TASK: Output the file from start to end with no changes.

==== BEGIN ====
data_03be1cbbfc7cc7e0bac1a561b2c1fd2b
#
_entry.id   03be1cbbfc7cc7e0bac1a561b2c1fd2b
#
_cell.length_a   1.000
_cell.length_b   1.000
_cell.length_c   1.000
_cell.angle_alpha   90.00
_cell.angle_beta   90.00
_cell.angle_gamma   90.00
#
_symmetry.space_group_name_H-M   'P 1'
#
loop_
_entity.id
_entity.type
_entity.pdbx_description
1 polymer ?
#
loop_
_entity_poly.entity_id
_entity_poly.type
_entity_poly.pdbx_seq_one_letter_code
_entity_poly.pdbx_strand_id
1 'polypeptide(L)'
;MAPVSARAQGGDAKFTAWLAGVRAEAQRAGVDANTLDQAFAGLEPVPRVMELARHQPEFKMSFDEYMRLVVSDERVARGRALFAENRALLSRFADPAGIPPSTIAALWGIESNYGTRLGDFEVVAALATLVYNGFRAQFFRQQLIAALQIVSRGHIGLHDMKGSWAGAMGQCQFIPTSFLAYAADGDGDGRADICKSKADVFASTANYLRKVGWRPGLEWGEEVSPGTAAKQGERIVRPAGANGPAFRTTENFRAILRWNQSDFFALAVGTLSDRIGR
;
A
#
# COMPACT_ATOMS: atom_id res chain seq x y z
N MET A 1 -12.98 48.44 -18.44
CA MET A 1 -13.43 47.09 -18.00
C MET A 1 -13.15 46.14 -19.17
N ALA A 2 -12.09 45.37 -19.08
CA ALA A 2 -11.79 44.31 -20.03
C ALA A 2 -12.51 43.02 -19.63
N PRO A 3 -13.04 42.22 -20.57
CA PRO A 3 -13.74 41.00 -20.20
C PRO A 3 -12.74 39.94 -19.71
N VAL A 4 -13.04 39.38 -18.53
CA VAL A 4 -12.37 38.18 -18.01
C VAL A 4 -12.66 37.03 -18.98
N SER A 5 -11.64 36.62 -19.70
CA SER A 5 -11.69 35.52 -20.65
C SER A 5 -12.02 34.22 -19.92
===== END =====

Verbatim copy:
data_03be1cbbfc7cc7e0bac1a561b2c1fd2b
#
_entry.id   03be1cbbfc7cc7e0bac1a561b2c1fd2b
#
_cell.length_a   1.000
_cell.length_b   1.000
_cell.length_c   1.000
_cell.angle_alpha   90.00
_cell.angle_beta   90.00
_cell.angle_gamma   90.00
#
_symmetry.space_group_name_H-M   'P 1'
#
loop_
_entity.id
_entity.type
_entity.pdbx_description
1 polymer ?
#
loop_
_entity_poly.entity_id
_entity_poly.type
_entity_poly.pdbx_seq_one_letter_code
_entity_poly.pdbx_strand_id
1 'polypeptide(L)'
;MAPVSARAQGGDAKFTAWLAGVRAEAQRAGVDANTLDQAFAGLEPVPRVMELARHQPEFKMSFDEYMRLVVSDERVARGRALFAENRALLSRFADPAGIPPSTIAALWGIESNYGTRLGDFEVVAALATLVYNGFRAQFFRQQLIAALQIVSRGHIGLHDMKGSWAGAMGQCQFIPTSFLAYAADGDGDGRADICKSKADVFASTANYLRKVGWRPGLEWGEEVSPGTAAKQGERIVRPAGANGPAFRTTENFRAILRWNQSDFFALAVGTLSDRIGR
;
A
#
# COMPACT_ATOMS: atom_id res chain seq x y z
N MET A 1 -12.98 48.44 -18.44
CA MET A 1 -13.43 47.09 -18.00
C MET A 1 -13.15 46.14 -19.17
N ALA A 2 -12.09 45.37 -19.08
CA ALA A 2 -11.79 44.31 -20.03
C ALA A 2 -12.51 43.02 -19.63
N PRO A 3 -13.04 42.22 -20.57
CA PRO A 3 -13.74 41.00 -20.20
C PRO A 3 -12.74 39.94 -19.71
N VAL A 4 -13.04 39.38 -18.53
CA VAL A 4 -12.37 38.18 -18.01
C VAL A 4 -12.66 37.03 -18.98
N SER A 5 -11.64 36.62 -19.70
CA SER A 5 -11.69 35.52 -20.65
C SER A 5 -12.02 34.22 -19.92